We have examined the case of Stewart v. Hauk, 127 Ore. 589, 271 P. 998, but this is easily distinguished because the statute there relieved the operator from all liability. Later, another guest statute was enacted providing that no gratuitous motor vehicle guest should have a cause of action for damages against the owner or operator, for accidental injury, death or loss, unless the accident was caused by the owner's or operator's gross negligence, intoxication or reckless disregard of the rights of others, and in the case of Perozzi v. Ganiere, 149 Ore. 330, 40 P.2d 1009, it was again contended the statute was unconstitutional because it violated section 10 of article I, being the "due process" clause of the Oregon constitution. In that case the court summed up the various questions arising where the guest statute was involved and after doing so, held that the statute, as enacted, was clearly within the police power of the State and was an attempt by the legislature to correct what it considered a growing evil.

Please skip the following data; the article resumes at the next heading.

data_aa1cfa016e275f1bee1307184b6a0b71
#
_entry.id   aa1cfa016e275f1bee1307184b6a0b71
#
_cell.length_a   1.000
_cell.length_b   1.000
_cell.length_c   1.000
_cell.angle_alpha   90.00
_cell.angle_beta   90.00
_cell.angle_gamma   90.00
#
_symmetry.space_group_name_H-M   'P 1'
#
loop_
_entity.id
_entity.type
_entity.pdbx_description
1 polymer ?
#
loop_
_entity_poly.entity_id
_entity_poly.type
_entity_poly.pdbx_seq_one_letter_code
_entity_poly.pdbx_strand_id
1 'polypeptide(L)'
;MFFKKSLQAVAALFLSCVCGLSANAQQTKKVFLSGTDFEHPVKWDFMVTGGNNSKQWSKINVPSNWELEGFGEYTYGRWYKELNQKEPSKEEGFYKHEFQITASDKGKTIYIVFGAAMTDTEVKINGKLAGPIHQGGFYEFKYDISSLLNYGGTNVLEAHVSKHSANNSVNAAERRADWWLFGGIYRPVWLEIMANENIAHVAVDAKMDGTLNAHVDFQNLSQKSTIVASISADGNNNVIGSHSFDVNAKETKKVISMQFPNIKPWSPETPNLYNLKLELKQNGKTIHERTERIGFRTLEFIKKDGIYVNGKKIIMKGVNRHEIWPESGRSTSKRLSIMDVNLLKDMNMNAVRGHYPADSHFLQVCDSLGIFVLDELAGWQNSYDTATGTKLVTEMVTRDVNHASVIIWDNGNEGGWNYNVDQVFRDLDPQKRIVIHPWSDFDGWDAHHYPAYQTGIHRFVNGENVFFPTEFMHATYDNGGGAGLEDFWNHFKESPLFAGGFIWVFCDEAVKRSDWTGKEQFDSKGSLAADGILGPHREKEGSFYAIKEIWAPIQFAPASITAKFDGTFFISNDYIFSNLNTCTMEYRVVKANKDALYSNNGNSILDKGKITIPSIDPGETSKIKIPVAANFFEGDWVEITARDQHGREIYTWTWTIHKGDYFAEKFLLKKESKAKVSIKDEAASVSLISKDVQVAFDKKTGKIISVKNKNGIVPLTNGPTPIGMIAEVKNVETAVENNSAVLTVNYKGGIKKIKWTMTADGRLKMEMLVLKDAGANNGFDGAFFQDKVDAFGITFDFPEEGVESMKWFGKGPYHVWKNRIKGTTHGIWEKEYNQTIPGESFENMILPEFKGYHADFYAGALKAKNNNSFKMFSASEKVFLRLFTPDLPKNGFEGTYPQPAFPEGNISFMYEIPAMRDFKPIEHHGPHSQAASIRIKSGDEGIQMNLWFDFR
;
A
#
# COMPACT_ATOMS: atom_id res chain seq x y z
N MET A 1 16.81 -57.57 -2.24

Courts and law writers have found it difficult to find the extent and boundaries of "police power." It certainly extends to the protection of the lives, health and property of the citizens and to the preservation of good order and public morals. Legislation under the police power of the State is not confined to public health, safety or morality, but may extend to matters in the interest of the public welfare or convenience. (State v. Bassett, 100 Conn. 430, 123 A. 842, 37 A.L.R. 131.) A large discretion is necessarily vested in the legislature to determine not only what the interests of public convenience and welfare require, but what measures are necessary to secure such interest. (Cotter v. Stockel, 97 Conn. 239, 116 A. 248; Silver v. Silver, 108 Conn. 371, 143 A. 240.) It is, of course, true that the statute here imposes upon the owner or operator of a motor vehicle a different degree of care toward a guest than he was required at common law to exercise toward a passenger who pays for his transportation. Such a distinction between the duty imposed in the case of the gratuitous performance of services and the performance of them for hire is to be found running through many fields of law. As, for example, between the gratuitous bailee and the bailee for hire, the common carrier and the private driver, the innkeeper and the ordinary social host. In some jurisdictions it is held that the owner or operator of a motor vehicle is liable to a guest only in the case of gross negligence, in analogy to the rule prevailing in the case of a gratuitous bailment of goods. Massaletti v. Fitzroy, 228 Mass. 487, L.R.A. 1918C, 118 N.E. 168.